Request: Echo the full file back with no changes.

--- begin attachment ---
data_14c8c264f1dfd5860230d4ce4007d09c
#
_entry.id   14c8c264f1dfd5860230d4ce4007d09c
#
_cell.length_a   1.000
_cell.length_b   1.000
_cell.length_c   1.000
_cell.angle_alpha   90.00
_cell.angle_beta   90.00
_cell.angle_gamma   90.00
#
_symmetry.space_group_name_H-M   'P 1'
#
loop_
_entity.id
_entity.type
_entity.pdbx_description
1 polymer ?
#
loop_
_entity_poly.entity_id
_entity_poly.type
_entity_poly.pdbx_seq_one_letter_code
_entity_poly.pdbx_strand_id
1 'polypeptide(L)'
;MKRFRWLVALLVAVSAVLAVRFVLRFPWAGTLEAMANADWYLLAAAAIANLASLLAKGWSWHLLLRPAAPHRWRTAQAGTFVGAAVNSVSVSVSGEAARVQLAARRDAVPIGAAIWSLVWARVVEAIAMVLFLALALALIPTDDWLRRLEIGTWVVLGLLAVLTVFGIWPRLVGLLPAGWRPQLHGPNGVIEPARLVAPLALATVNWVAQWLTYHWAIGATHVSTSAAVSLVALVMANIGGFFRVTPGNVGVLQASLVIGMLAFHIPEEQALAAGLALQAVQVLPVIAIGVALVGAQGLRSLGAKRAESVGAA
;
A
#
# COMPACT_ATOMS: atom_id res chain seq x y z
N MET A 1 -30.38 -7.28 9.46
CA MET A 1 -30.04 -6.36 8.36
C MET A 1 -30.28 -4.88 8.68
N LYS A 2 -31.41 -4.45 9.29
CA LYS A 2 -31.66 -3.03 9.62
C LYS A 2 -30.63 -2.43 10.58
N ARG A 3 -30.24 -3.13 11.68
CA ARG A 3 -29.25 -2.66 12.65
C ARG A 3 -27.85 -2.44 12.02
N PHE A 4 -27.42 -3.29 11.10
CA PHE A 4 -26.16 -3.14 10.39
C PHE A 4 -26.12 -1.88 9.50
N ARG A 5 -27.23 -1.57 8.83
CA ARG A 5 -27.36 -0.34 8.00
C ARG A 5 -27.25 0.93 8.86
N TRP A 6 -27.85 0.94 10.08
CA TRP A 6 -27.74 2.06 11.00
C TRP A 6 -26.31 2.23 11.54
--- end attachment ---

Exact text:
data_14c8c264f1dfd5860230d4ce4007d09c
#
_entry.id   14c8c264f1dfd5860230d4ce4007d09c
#
_cell.length_a   1.000
_cell.length_b   1.000
_cell.length_c   1.000
_cell.angle_alpha   90.00
_cell.angle_beta   90.00
_cell.angle_gamma   90.00
#
_symmetry.space_group_name_H-M   'P 1'
#
loop_
_entity.id
_entity.type
_entity.pdbx_description
1 polymer ?
#
loop_
_entity_poly.entity_id
_entity_poly.type
_entity_poly.pdbx_seq_one_letter_code
_entity_poly.pdbx_strand_id
1 'polypeptide(L)'
;MKRFRWLVALLVAVSAVLAVRFVLRFPWAGTLEAMANADWYLLAAAAIANLASLLAKGWSWHLLLRPAAPHRWRTAQAGTFVGAAVNSVSVSVSGEAARVQLAARRDAVPIGAAIWSLVWARVVEAIAMVLFLALALALIPTDDWLRRLEIGTWVVLGLLAVLTVFGIWPRLVGLLPAGWRPQLHGPNGVIEPARLVAPLALATVNWVAQWLTYHWAIGATHVSTSAAVSLVALVMANIGGFFRVTPGNVGVLQASLVIGMLAFHIPEEQALAAGLALQAVQVLPVIAIGVALVGAQGLRSLGAKRAESVGAA
;
A
#
# COMPACT_ATOMS: atom_id res chain seq x y z
N MET A 1 -30.38 -7.28 9.46
CA MET A 1 -30.04 -6.36 8.36
C MET A 1 -30.28 -4.88 8.68
N LYS A 2 -31.41 -4.45 9.29
CA LYS A 2 -31.66 -3.03 9.62
C LYS A 2 -30.63 -2.43 10.58
N ARG A 3 -30.24 -3.13 11.68
CA ARG A 3 -29.25 -2.66 12.65
C ARG A 3 -27.85 -2.44 12.02
N PHE A 4 -27.42 -3.29 11.10
CA PHE A 4 -26.16 -3.14 10.39
C PHE A 4 -26.12 -1.88 9.50
N ARG A 5 -27.23 -1.57 8.83
CA ARG A 5 -27.36 -0.34 8.00
C ARG A 5 -27.25 0.93 8.86
N TRP A 6 -27.85 0.94 10.08
CA TRP A 6 -27.74 2.06 11.00
C TRP A 6 -26.31 2.23 11.54